But “Kurtz quickly noticed” and said, “This is not the graphic we’re looking for. Hold off. Take that down please.”
Yesterday, Kurtz he went on a diatribe against the A.P. on Facebook because the control room put the graphic up too early, causing the A.P. to say it created “a false impression by not mentioning that I called for the very same graphic shortly afterward.”
Kurtz wrote as part of that diatribe you can read in full, below, if you wish, “The Associated Press should be embarrassed by a story that utterly distorts what happened. … The news agency had published a story with the headline, ‘Fox News mistakenly posts graphic showing it lags in trust,’” which has since been corrected.
What Kurtz wrote matches the graphic.
The most trusted cable networks vs. Trump – in order – are CNN first, MSNBC just three percentage points behind and Fox News way behind. Another major point: Trump loses to all three cable news networks in trust. Now, let me ask: Do you trust the cable news networks?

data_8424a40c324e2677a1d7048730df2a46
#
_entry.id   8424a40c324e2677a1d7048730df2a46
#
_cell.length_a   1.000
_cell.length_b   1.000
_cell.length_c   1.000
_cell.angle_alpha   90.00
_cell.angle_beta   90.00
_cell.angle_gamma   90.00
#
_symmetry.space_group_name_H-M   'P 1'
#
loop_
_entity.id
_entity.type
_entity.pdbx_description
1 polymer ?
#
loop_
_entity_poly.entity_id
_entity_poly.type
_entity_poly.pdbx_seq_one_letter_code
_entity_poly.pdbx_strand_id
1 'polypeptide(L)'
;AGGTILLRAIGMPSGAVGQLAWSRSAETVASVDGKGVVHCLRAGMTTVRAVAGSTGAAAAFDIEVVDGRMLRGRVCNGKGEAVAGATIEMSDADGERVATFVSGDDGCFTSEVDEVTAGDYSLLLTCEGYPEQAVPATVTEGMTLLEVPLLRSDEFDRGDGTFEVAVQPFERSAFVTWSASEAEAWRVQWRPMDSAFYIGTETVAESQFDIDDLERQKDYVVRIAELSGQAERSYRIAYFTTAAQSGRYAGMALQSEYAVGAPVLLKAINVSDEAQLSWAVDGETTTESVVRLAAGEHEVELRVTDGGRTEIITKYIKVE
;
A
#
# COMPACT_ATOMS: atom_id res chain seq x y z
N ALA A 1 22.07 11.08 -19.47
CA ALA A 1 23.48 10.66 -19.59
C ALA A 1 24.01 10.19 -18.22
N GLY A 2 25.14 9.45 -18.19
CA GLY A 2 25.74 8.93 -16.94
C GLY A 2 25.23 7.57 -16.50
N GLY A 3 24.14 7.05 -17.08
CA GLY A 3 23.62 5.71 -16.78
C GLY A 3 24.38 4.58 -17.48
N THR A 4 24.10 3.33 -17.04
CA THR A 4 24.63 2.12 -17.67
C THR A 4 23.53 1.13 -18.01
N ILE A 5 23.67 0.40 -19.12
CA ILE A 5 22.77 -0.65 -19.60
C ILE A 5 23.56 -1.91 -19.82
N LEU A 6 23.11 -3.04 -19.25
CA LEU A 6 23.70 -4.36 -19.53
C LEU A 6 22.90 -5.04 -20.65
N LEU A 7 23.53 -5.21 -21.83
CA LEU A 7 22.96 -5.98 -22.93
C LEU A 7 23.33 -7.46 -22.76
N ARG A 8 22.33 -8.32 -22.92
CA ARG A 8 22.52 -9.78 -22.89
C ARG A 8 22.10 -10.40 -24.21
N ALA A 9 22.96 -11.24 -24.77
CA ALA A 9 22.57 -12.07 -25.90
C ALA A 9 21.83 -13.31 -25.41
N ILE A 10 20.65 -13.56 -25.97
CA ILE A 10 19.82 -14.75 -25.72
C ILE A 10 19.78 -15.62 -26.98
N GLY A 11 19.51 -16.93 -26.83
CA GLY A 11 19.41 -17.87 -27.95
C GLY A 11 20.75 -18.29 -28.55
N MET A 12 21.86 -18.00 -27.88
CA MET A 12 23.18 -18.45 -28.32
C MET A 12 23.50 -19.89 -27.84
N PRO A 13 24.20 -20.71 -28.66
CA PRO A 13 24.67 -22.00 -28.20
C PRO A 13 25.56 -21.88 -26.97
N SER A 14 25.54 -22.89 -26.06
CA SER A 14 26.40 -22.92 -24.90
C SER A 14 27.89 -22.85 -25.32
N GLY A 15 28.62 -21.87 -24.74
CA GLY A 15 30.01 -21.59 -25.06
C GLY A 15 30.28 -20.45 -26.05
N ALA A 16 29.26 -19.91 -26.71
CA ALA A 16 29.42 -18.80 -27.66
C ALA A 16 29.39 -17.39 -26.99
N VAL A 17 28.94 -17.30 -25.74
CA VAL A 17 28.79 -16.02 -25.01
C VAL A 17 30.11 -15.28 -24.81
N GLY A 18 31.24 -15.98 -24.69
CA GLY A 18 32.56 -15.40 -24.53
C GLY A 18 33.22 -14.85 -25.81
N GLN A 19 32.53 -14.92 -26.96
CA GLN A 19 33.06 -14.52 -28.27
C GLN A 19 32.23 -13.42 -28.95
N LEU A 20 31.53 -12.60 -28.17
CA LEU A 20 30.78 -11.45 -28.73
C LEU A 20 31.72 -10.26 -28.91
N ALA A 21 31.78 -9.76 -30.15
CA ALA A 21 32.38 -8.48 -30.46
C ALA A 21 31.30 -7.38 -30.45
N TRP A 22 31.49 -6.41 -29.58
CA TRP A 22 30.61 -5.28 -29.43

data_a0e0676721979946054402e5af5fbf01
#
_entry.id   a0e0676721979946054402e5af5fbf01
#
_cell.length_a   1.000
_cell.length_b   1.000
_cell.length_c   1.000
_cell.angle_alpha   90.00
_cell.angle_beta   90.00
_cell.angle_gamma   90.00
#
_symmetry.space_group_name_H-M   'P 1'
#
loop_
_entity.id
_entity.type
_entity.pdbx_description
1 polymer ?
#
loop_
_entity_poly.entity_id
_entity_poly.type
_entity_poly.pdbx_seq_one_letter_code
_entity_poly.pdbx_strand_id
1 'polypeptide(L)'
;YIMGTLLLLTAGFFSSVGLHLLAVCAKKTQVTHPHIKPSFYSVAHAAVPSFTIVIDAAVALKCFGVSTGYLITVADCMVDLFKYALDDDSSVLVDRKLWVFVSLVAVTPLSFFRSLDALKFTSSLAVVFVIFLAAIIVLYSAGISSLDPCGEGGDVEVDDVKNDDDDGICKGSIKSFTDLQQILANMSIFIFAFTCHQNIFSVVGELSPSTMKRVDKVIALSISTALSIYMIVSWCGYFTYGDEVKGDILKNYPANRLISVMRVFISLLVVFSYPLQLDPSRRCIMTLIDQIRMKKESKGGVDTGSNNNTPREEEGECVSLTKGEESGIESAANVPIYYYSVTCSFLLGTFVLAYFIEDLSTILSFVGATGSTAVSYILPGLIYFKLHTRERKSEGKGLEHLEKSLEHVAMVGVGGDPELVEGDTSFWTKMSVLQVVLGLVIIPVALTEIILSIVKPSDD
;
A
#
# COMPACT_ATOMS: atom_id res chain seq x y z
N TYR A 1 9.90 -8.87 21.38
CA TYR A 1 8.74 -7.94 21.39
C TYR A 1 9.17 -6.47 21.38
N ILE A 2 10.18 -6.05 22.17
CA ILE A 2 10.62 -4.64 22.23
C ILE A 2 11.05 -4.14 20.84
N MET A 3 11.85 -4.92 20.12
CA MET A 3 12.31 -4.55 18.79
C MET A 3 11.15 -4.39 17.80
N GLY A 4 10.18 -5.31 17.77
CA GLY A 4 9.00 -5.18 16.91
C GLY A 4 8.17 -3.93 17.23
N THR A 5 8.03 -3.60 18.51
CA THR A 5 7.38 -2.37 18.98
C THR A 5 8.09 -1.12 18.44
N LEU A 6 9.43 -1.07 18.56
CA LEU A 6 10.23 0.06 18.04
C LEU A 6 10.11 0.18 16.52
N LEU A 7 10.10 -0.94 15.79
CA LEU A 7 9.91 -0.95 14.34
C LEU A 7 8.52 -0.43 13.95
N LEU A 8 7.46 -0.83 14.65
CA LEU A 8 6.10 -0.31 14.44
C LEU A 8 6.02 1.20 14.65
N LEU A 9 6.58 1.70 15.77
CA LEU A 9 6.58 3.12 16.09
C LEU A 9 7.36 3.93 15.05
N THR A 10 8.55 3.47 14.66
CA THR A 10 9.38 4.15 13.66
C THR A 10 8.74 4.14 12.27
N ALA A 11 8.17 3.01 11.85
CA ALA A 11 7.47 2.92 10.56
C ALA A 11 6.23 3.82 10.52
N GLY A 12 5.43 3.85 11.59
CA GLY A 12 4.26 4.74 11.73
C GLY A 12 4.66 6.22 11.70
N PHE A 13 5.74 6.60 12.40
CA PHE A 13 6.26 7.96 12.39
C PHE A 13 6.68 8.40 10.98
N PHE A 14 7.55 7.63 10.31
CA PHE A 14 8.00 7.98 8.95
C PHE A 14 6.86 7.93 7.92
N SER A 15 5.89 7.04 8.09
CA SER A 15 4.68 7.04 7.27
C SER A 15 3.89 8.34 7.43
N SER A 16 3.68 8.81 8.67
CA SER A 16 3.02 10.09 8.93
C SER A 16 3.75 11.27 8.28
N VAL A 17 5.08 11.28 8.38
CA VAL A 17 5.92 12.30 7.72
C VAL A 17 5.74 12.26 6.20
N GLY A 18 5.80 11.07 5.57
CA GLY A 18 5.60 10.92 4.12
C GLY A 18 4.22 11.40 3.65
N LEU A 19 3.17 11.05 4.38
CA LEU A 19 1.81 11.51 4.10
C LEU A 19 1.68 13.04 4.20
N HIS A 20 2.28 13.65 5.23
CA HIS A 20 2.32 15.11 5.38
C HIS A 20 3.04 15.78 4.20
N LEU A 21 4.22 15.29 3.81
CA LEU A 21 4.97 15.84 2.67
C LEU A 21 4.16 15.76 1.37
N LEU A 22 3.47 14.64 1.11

Keep in mind that Monmouth reports the 77 percent “believe fake news reporting happens at least occasionally has increased significantly from 63 percent of the public who felt that way last year.” So trust in news reporting is down significantly and trust in Trump is even lower than that.
“He said Facebook is going through a ‘broader philosophical shift in how we approach our responsibility as a company’” after “data firm Cambridge Analytica inappropriately accessed the data of 87 million Facebook users.”
Some other takeaways from the man at the top, and Axios:
– Facebook didn’t tell the Federal Trade Commission, with whom it has a privacy settlement, about the Cambridge Analytica situation when it occurred because it thought the firm had deleted the data. You know what happens when you assume!